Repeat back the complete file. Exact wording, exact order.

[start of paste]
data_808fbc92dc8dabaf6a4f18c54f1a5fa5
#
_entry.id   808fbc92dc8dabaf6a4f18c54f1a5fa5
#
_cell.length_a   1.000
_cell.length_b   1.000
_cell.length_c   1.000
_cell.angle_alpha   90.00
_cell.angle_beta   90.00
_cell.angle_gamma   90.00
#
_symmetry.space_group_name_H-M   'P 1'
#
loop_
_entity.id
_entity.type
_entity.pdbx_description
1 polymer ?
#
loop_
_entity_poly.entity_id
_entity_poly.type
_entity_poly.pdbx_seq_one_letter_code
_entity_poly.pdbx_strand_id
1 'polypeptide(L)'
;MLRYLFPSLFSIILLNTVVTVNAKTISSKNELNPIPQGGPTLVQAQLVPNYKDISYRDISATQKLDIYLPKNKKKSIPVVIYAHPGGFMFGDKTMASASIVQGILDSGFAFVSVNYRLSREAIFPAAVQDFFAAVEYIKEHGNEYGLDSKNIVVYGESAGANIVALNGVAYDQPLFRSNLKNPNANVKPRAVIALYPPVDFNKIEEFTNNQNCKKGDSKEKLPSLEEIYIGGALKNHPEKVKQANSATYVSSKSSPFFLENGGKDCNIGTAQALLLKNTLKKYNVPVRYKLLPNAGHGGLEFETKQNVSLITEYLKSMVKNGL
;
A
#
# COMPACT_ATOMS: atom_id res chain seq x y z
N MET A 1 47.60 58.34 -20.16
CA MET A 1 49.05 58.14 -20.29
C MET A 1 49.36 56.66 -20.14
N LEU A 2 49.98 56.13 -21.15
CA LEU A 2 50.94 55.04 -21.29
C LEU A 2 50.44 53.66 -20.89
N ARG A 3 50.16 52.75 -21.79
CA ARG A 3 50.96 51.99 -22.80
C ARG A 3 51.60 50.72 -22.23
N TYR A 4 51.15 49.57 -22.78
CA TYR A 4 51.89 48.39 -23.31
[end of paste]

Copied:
data_808fbc92dc8dabaf6a4f18c54f1a5fa5
#
_entry.id   808fbc92dc8dabaf6a4f18c54f1a5fa5
#
_cell.length_a   1.000
_cell.length_b   1.000
_cell.length_c   1.000
_cell.angle_alpha   90.00
_cell.angle_beta   90.00
_cell.angle_gamma   90.00
#
_symmetry.space_group_name_H-M   'P 1'
#
loop_
_entity.id
_entity.type
_entity.pdbx_description
1 polymer ?
#
loop_
_entity_poly.entity_id
_entity_poly.type
_entity_poly.pdbx_seq_one_letter_code
_entity_poly.pdbx_strand_id
1 'polypeptide(L)'
;MLRYLFPSLFSIILLNTVVTVNAKTISSKNELNPIPQGGPTLVQAQLVPNYKDISYRDISATQKLDIYLPKNKKKSIPVVIYAHPGGFMFGDKTMASASIVQGILDSGFAFVSVNYRLSREAIFPAAVQDFFAAVEYIKEHGNEYGLDSKNIVVYGESAGANIVALNGVAYDQPLFRSNLKNPNANVKPRAVIALYPPVDFNKIEEFTNNQNCKKGDSKEKLPSLEEIYIGGALKNHPEKVKQANSATYVSSKSSPFFLENGGKDCNIGTAQALLLKNTLKKYNVPVRYKLLPNAGHGGLEFETKQNVSLITEYLKSMVKNGL
;
A
#
# COMPACT_ATOMS: atom_id res chain seq x y z
N MET A 1 47.60 58.34 -20.16
CA MET A 1 49.05 58.14 -20.29
C MET A 1 49.36 56.66 -20.14
N LEU A 2 49.98 56.13 -21.15
CA LEU A 2 50.94 55.04 -21.29
C LEU A 2 50.44 53.66 -20.89
N ARG A 3 50.16 52.75 -21.79
CA ARG A 3 50.96 51.99 -22.80
C ARG A 3 51.60 50.72 -22.23
N TYR A 4 51.15 49.57 -22.78
CA TYR A 4 51.89 48.39 -23.31